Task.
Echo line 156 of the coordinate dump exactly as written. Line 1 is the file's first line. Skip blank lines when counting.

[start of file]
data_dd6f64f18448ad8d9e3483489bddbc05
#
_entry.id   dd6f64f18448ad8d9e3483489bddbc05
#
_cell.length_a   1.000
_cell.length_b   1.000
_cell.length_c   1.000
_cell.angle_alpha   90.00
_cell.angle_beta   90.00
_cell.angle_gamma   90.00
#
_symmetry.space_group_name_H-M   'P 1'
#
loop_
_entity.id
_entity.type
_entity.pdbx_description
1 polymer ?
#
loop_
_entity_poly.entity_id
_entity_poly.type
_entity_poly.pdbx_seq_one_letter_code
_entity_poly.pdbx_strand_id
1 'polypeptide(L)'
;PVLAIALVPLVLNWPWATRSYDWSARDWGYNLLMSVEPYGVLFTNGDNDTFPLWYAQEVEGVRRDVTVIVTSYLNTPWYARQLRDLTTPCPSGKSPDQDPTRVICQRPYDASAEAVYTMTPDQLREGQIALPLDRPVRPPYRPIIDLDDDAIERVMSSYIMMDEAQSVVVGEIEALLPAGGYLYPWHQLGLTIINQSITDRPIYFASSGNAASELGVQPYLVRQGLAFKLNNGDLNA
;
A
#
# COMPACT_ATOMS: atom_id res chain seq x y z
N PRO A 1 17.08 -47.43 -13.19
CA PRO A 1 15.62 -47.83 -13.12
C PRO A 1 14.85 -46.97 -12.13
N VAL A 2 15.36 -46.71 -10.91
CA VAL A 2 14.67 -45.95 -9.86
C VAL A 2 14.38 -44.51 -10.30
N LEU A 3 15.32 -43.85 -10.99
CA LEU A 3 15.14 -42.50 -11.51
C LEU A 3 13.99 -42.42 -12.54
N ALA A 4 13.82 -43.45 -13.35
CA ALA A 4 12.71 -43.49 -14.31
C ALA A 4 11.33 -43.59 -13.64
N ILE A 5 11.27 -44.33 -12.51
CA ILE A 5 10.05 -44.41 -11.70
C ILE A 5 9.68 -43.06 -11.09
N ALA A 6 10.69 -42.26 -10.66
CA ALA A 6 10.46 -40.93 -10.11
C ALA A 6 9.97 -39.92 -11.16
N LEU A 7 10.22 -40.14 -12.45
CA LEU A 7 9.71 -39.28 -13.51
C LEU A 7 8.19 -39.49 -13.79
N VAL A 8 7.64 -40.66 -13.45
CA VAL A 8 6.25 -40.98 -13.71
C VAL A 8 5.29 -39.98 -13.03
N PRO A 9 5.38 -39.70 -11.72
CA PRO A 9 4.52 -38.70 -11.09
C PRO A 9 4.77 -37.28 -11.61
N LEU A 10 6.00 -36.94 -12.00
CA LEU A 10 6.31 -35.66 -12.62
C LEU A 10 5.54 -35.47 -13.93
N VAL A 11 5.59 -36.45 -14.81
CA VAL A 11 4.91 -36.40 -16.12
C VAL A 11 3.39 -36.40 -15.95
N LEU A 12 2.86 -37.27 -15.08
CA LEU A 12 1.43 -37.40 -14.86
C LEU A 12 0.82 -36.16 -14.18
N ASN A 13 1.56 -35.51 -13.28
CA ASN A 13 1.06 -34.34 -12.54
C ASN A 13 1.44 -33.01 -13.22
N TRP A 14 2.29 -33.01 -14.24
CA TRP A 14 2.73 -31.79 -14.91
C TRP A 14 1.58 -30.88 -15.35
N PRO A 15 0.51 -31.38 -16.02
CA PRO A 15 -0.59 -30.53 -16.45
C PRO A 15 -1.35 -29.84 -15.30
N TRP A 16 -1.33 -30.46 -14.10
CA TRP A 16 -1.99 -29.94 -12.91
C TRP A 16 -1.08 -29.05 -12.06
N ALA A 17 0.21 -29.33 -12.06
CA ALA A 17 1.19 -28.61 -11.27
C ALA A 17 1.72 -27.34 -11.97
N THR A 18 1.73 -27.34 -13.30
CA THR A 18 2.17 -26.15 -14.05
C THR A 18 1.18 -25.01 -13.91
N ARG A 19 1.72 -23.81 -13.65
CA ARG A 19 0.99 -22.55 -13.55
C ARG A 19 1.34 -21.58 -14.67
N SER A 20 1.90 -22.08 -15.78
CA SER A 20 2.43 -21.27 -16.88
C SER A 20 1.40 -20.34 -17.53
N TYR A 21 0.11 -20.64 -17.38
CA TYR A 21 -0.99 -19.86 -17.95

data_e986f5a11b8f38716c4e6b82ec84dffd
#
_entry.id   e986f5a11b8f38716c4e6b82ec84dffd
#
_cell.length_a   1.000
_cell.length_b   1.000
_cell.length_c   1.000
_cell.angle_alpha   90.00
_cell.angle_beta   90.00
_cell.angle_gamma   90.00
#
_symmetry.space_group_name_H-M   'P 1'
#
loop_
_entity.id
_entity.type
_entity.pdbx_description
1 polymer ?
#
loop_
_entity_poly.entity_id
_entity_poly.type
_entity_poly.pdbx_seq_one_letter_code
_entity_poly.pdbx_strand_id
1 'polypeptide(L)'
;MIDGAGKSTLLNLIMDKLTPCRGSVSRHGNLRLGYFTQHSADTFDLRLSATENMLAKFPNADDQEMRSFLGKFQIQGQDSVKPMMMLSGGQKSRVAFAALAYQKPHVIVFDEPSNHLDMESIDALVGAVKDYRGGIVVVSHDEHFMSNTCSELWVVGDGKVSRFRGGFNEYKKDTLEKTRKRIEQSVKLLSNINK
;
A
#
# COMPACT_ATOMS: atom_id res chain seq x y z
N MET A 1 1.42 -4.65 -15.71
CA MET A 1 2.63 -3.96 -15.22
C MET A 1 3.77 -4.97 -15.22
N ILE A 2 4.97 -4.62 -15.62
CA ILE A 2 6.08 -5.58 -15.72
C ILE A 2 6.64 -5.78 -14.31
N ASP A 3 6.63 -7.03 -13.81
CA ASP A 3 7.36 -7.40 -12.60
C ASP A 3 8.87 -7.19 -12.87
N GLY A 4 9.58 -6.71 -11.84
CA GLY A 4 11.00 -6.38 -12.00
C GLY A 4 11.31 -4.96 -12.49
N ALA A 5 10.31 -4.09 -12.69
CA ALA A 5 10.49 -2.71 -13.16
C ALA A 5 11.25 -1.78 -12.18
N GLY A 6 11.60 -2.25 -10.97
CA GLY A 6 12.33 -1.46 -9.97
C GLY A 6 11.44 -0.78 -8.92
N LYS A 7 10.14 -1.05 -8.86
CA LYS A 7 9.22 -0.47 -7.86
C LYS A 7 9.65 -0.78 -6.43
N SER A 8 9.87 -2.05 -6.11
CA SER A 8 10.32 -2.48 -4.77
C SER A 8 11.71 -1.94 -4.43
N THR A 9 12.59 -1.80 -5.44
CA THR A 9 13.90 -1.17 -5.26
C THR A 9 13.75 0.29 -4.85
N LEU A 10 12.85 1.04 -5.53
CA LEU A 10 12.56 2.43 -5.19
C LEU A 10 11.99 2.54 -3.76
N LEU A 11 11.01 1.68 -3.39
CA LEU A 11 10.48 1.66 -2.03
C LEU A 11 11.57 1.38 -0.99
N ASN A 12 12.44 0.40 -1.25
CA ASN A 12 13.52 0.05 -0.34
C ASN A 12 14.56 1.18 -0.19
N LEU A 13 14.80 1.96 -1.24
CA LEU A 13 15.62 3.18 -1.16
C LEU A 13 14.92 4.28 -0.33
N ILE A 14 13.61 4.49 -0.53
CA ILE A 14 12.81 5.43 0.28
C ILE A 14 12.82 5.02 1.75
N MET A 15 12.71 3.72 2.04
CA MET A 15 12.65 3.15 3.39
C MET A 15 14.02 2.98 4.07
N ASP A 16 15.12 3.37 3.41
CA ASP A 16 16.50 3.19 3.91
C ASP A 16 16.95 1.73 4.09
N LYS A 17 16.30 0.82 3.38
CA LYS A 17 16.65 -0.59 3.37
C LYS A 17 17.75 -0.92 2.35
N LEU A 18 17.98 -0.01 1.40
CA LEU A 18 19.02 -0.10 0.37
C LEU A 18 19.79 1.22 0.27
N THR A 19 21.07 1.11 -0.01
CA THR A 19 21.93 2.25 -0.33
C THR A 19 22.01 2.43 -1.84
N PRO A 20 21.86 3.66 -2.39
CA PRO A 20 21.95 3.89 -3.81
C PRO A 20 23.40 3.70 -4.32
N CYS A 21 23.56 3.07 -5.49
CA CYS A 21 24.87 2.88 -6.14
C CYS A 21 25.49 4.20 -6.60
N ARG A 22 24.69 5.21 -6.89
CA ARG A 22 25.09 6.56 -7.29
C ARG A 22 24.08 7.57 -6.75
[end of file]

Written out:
N ASN A 12 12.44 0.40 -1.25